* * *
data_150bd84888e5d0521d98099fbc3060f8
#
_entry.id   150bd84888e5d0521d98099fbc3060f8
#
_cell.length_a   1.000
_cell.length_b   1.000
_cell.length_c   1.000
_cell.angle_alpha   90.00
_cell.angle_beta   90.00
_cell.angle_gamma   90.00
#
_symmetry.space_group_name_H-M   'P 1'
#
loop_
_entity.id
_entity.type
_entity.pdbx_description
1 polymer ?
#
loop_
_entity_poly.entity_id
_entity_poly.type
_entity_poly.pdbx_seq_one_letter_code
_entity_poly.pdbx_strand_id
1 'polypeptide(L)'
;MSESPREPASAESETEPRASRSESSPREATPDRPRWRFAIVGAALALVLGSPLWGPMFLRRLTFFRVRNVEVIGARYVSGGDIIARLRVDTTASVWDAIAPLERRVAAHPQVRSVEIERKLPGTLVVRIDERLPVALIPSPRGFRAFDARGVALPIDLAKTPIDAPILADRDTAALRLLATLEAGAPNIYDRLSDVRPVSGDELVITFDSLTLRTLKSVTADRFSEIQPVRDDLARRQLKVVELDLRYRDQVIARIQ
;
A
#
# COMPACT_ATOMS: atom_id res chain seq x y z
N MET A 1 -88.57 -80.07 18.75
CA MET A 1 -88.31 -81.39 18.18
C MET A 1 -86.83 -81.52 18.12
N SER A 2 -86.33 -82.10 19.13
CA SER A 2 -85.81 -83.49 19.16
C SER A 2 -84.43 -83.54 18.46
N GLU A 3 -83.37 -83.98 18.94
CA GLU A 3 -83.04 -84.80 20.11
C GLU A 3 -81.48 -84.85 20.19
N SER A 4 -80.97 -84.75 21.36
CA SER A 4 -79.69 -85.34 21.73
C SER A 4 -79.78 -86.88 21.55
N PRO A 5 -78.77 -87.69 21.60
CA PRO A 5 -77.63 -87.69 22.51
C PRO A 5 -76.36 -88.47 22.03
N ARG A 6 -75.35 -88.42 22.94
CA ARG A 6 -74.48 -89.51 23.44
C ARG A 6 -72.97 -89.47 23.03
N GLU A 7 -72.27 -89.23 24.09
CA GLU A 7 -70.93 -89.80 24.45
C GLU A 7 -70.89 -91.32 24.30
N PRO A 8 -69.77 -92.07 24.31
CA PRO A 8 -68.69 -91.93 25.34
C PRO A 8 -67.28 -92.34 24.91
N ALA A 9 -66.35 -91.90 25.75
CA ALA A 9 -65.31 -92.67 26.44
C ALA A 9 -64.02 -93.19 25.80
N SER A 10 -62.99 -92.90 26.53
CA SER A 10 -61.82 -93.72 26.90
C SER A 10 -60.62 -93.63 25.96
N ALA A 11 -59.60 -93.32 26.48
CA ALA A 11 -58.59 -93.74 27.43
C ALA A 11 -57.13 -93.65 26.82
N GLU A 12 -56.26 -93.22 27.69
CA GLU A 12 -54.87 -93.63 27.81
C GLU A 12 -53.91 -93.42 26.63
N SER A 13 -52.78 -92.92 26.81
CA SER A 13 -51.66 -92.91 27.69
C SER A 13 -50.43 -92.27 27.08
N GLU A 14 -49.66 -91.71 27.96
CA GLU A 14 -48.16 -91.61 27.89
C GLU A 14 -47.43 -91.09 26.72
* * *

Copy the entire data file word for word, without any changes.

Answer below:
data_150bd84888e5d0521d98099fbc3060f8
#
_entry.id   150bd84888e5d0521d98099fbc3060f8
#
_cell.length_a   1.000
_cell.length_b   1.000
_cell.length_c   1.000
_cell.angle_alpha   90.00
_cell.angle_beta   90.00
_cell.angle_gamma   90.00
#
_symmetry.space_group_name_H-M   'P 1'
#
loop_
_entity.id
_entity.type
_entity.pdbx_description
1 polymer ?
#
loop_
_entity_poly.entity_id
_entity_poly.type
_entity_poly.pdbx_seq_one_letter_code
_entity_poly.pdbx_strand_id
1 'polypeptide(L)'
;MSESPREPASAESETEPRASRSESSPREATPDRPRWRFAIVGAALALVLGSPLWGPMFLRRLTFFRVRNVEVIGARYVSGGDIIARLRVDTTASVWDAIAPLERRVAAHPQVRSVEIERKLPGTLVVRIDERLPVALIPSPRGFRAFDARGVALPIDLAKTPIDAPILADRDTAALRLLATLEAGAPNIYDRLSDVRPVSGDELVITFDSLTLRTLKSVTADRFSEIQPVRDDLARRQLKVVELDLRYRDQVIARIQ
;
A
#
# COMPACT_ATOMS: atom_id res chain seq x y z
N MET A 1 -88.57 -80.07 18.75
CA MET A 1 -88.31 -81.39 18.18
C MET A 1 -86.83 -81.52 18.12
N SER A 2 -86.33 -82.10 19.13
CA SER A 2 -85.81 -83.49 19.16
C SER A 2 -84.43 -83.54 18.46
N GLU A 3 -83.37 -83.98 18.94
CA GLU A 3 -83.04 -84.80 20.11
C GLU A 3 -81.48 -84.85 20.19
N SER A 4 -80.97 -84.75 21.36
CA SER A 4 -79.69 -85.34 21.73
C SER A 4 -79.78 -86.88 21.55
N PRO A 5 -78.77 -87.69 21.60
CA PRO A 5 -77.63 -87.69 22.51
C PRO A 5 -76.36 -88.47 22.03
N ARG A 6 -75.35 -88.42 22.94
CA ARG A 6 -74.48 -89.51 23.44
C ARG A 6 -72.97 -89.47 23.03
N GLU A 7 -72.27 -89.23 24.09
CA GLU A 7 -70.93 -89.80 24.45
C GLU A 7 -70.89 -91.32 24.30
N PRO A 8 -69.77 -92.07 24.31
CA PRO A 8 -68.69 -91.93 25.34
C PRO A 8 -67.28 -92.34 24.91
N ALA A 9 -66.35 -91.90 25.75
CA ALA A 9 -65.31 -92.67 26.44
C ALA A 9 -64.02 -93.19 25.80
N SER A 10 -62.99 -92.90 26.53
CA SER A 10 -61.82 -93.72 26.90
C SER A 10 -60.62 -93.63 25.96
N ALA A 11 -59.60 -93.32 26.48
CA ALA A 11 -58.59 -93.74 27.43
C ALA A 11 -57.13 -93.65 26.82
N GLU A 12 -56.26 -93.22 27.69
CA GLU A 12 -54.87 -93.63 27.81
C GLU A 12 -53.91 -93.42 26.63
N SER A 13 -52.78 -92.92 26.81
CA SER A 13 -51.66 -92.91 27.69
C SER A 13 -50.43 -92.27 27.08
N GLU A 14 -49.66 -91.71 27.96
CA GLU A 14 -48.16 -91.61 27.89
C GLU A 14 -47.43 -91.09 26.72